It was late 1979 before the Gibson company - never likely to be accused of being quick on the up-take - finally acknowledged the huge demand for their electrics manufactured in the fifties, and began producing limited runs of the Les Paul guitar built to their 1958 specification. Featuring a highly figured two-piece curly maple top, and finished in cherry sunburst, they looked stunning, and sold almost as quickly as the factory could produce them. Realising they had a potential gold-mine in their illustrious heritage, the then-ailing company set about re-issuing the next most sought after items in the vintage catalogue, namely the Korina-bodied Flying V and Explorer of 1958. Commercial disasters at the time, only 120 V's were produced, and about half as many Explorers, which made them the very essence of elitist cool among players and collectors. Accordingly, prices of these rare originals soon became astronomical.
The First Flying V I ever saw was in the hands of Dave Davies of The Kinks, as they performed their current hit "Til The End Of The Day" on TV's "Thank Your Lucky Stars" in late 1965. I'd never seen a guitar that shape before; it was the perfect accessory for a group with a name like that! I hadn't even started out on guitar at that point, and knew absolutely nothing about them, but I really kinda wanted one. 23 years later, during XTC's long, lost weekend in Hollywood, I finally got my wish. Or at least, a re-issue of it.
Gibson have produced a number of different Flying V designs over the years, but for me this is the only one that gets it right. The sand-coloured Korina wood is actually an African timber called limba, a relative of mahogany. It's resonant and light in weight, making it perfect for solid-bodied guitars. While the 1958 original comprised of two 1 3/8" pieces of Korina joined in the centre, with the grain running more or less parallel to the outside edges, and a one-piece neck, the re-issue sports three pieces, the grain running vertically. The neck is also three pieces – five, if you count the edges of the head-stock. Most 1958 V's came with gold-plated hardware and white control and socket plates, whereas the re-issues are standard black. Mine had lost its original bridge, it having been replaced with a Muller roller type, as used on many Guild solids from the seventies. The lovely gold-plated metal logo tacked on to the head-stock, an adornment that previously only graced the company's amplifiers, adds the perfect finishing touch of quality to what has become a design classic.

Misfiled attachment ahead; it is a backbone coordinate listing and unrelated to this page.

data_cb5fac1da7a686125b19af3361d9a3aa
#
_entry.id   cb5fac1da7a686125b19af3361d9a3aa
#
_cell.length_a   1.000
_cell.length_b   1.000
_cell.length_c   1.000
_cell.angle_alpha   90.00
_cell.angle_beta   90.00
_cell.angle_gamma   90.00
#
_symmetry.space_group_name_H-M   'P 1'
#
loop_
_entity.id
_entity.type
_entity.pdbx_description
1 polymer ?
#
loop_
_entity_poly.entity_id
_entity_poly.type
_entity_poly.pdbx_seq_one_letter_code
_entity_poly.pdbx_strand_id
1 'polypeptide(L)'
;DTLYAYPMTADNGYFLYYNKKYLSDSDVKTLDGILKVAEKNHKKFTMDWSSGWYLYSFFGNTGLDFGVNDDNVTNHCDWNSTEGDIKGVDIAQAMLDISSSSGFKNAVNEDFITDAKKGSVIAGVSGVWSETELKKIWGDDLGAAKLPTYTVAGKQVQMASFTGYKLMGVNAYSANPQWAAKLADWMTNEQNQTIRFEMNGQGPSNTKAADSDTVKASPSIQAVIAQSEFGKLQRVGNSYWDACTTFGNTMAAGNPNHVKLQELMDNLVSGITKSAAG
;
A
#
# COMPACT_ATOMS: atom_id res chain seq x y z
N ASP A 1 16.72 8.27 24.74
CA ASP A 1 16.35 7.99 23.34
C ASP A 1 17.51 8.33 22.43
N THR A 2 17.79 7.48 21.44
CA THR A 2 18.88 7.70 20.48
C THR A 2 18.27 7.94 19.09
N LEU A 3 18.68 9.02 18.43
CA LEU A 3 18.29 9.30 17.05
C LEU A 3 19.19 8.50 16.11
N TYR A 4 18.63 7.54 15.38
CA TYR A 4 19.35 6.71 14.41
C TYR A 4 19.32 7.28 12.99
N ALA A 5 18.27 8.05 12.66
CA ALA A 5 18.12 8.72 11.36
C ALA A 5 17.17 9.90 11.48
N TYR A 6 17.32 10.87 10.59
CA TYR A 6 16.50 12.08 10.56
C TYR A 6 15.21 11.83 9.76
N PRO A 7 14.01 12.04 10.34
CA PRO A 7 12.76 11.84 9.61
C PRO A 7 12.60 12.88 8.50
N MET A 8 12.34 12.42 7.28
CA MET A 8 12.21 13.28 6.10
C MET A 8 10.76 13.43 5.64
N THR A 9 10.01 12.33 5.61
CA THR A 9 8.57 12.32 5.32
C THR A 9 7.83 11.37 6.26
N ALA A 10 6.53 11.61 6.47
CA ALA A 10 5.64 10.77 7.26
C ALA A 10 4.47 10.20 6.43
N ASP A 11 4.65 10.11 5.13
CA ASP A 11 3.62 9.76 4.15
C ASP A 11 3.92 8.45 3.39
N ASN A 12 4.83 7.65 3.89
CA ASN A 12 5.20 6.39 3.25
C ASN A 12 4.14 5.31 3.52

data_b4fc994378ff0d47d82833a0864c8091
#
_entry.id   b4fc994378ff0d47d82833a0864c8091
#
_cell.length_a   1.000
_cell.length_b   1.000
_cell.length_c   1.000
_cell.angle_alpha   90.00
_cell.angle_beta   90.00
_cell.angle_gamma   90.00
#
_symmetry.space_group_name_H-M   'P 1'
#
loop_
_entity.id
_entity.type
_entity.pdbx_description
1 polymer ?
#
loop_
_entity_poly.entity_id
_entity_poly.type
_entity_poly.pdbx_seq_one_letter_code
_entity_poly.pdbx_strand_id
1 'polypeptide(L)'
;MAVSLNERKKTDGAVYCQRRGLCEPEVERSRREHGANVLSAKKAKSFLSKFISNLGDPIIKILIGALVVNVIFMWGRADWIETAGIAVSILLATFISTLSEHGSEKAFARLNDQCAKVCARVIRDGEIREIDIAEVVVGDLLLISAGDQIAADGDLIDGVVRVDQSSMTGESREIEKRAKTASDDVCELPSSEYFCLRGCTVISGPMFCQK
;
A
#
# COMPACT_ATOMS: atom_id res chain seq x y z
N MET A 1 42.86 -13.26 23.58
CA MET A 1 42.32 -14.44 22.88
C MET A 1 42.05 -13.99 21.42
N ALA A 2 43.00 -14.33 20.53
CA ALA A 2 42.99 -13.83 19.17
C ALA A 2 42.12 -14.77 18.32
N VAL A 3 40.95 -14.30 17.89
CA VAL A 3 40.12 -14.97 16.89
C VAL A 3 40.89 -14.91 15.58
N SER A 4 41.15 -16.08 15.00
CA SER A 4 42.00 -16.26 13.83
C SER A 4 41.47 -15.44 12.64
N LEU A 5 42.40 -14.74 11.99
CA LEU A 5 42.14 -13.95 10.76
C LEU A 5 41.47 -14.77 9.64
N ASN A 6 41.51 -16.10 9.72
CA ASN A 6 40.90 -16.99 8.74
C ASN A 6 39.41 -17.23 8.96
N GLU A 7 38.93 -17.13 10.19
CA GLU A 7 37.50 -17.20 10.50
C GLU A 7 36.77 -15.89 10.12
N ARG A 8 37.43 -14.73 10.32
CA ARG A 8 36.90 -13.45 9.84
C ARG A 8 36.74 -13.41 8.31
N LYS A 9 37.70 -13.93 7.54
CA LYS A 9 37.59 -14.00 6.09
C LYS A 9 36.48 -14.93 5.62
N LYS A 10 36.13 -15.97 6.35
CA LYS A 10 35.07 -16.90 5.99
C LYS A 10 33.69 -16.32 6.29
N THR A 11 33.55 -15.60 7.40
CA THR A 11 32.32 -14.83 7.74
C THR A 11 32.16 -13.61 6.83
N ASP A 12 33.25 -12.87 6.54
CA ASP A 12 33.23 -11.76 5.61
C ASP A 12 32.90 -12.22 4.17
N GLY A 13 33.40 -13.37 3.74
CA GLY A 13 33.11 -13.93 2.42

I confess I bought this guitar principally for its pose factor! I was delighted then, to discover that the thing has a fantastic sound and is a joy to play. Coming from a time when I'd considered Gibson to be pretty much dead and buried, it's an exemplary return to form – one of the best-sounding guitars I own, in fact. The humbucking pick-ups combined with the limba wood chassis produce a bright, clear tone with a brilliant cutting edge to it. I've used it on dozens of home recordings, and on Sendiva's album last year, but as yet it's still to find its way on to record.